Archive - Mar 2006 - Story
Several radio amateurs in Hawaii are smiling this week after working ISS Commander Bill McArthur, KC5ACR, March 5 at the helm of NA1SS in space. "We had perhaps 12 to 15 stations--maybe more--make contact during the 8-minute, 20-second pass," reports Ron Hashiro, AH6RH. "I can tell you that all those stations were super, super excited to work Bill--especially some of those who scored their first space contact since becoming a ham." Acting on a tip that NA1SS might be on the air for the early-morning pass, Hashiro and four others set up on the beach at Waikiki, and he was the first and the last station to work NA1SS. The pass was not particularly ideal, but Hashiro said the NA1SS signal was "clear as a bell" considering the 1100-mile distance involved, coupled with 3 kHz of Doppler shift. Hashiro convened a net about 10 minutes before the 1:08 AM pass and got six check-ins. Incoming (and former) ARRL Pacific Section Manager Bob Schneider, AH6J, was among those snagging a contact with NA1SS, as was Amateur Radio on the International Space Station (ARISS) veteran Earth station op Dick Flagg, AH6NM. Hashiro told ARRL that for McArthur to show up on the pass and be able to share it with others "really meant a lot to them and to me." On the beach (L-R in photo): Hans Kashiwabara, KH7GN; David Cabatu, AH7E; Ann Miller, KH6W; Ernie Murphy, NH7L, and Hashiro.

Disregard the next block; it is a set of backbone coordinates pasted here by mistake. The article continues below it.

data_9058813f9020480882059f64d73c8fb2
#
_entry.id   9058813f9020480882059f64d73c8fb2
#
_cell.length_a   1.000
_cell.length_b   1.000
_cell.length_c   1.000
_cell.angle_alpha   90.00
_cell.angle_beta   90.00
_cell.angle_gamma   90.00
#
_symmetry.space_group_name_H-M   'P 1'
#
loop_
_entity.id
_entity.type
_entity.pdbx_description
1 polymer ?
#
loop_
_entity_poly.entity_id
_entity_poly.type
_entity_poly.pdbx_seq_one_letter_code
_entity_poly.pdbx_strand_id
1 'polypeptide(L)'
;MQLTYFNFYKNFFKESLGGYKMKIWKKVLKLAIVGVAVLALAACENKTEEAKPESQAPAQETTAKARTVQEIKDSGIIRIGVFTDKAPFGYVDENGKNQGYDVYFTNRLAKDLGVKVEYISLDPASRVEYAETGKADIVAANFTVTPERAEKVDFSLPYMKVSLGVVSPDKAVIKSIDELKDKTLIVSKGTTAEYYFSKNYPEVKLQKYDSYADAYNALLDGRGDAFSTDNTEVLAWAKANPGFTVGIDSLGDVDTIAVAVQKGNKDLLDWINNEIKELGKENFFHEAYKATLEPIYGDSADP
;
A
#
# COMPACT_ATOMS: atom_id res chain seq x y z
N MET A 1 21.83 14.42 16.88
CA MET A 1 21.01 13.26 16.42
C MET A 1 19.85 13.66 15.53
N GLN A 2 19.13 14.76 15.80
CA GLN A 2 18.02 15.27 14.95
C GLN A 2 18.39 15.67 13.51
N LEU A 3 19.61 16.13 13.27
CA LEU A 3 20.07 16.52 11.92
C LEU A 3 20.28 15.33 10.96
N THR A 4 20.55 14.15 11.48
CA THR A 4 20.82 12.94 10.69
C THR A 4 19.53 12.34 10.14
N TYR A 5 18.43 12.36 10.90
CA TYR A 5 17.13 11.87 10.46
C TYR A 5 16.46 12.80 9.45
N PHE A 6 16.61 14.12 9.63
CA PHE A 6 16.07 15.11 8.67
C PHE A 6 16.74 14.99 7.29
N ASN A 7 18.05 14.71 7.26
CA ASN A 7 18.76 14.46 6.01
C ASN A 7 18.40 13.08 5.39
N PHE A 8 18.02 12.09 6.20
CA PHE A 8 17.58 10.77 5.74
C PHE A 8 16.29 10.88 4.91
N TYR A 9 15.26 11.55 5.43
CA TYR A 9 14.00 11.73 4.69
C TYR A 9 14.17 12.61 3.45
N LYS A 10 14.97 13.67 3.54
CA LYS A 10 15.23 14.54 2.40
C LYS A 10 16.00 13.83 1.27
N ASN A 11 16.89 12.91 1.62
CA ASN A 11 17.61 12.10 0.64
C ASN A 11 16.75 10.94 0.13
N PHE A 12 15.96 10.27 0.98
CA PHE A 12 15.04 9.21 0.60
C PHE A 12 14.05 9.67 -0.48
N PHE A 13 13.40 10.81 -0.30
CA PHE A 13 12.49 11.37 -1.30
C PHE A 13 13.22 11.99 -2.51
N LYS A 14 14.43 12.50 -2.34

I saw the mention of the new QSL's being provided but did not find that anyone had yet posted a picture of one. It is a beautiful new card, and I recently received one for voice contact with Bill McArthur. If you'd like to see it, here is a link:
thanks to last weekend efforts, the worked list has reached 127!
Congratulations to the friends in Monaco, Senegal, Vatican City and all the others who kindly participated to the NA1SS DXCC Campaign.
See the updated list here
Entering the homestretch of a half-year mission, International Space Station Commander Bill McArthur and Flight Engineer Valery Tokarev monitored the departure of one of two Russian cargo ships today.
Filled with trash and items no longer needed, the Progress 19 vehicle undocked from the Zvezda living quarters module at 5:06 a.m. EST. Three hours later, Russian flight controllers commanded its engines to fire to put it on course to plunge into the atmosphere and burn up over the Pacific Ocean. The cargo ship was docked to the station since September 2005.
Heads of space agencies partnering in the International Space Station Thursday announced a sequence of space flights that would result in completion of the orbiting laboratory by 2010.
The agencies unanimously endorsed the plan which focuses initially on assembly of the space station and defers utilization. Leaders of U.S, Canadian, French, Japanese and Russian space agencies all praised the updated plan.
After receiving the new ARISS QSL cards (postcards used to confirm general contacts), ARRL Headquarters' staff has now fulfilled the
backlog of 100 cards. They have currently collected 43 cards toward Bill's Worked All States award.
A second class in Amateur Radio license training was held on Friday, February 24. Astronauts Jim Dutton, Shane Kimbrough, and Tom
Marshburn attended. Astronauts Chris Cassidy, Randy Bresnik and Bobby Satcher will be scheduled for their second session at a later date.
Two astronauts cast off a spent cargo ship from the International Space Station (ISS) early Friday in move that will free up a docking port outside the orbital laboratory.
ISS Expedition 12 commander Bill McArthur and flight engineer Valery Tokarev undocked the Russian-built Progress 19 vehicle, an unmanned supply ship that sat at the aft end of the station's Zvezda service module since its Sept. 10 arrival.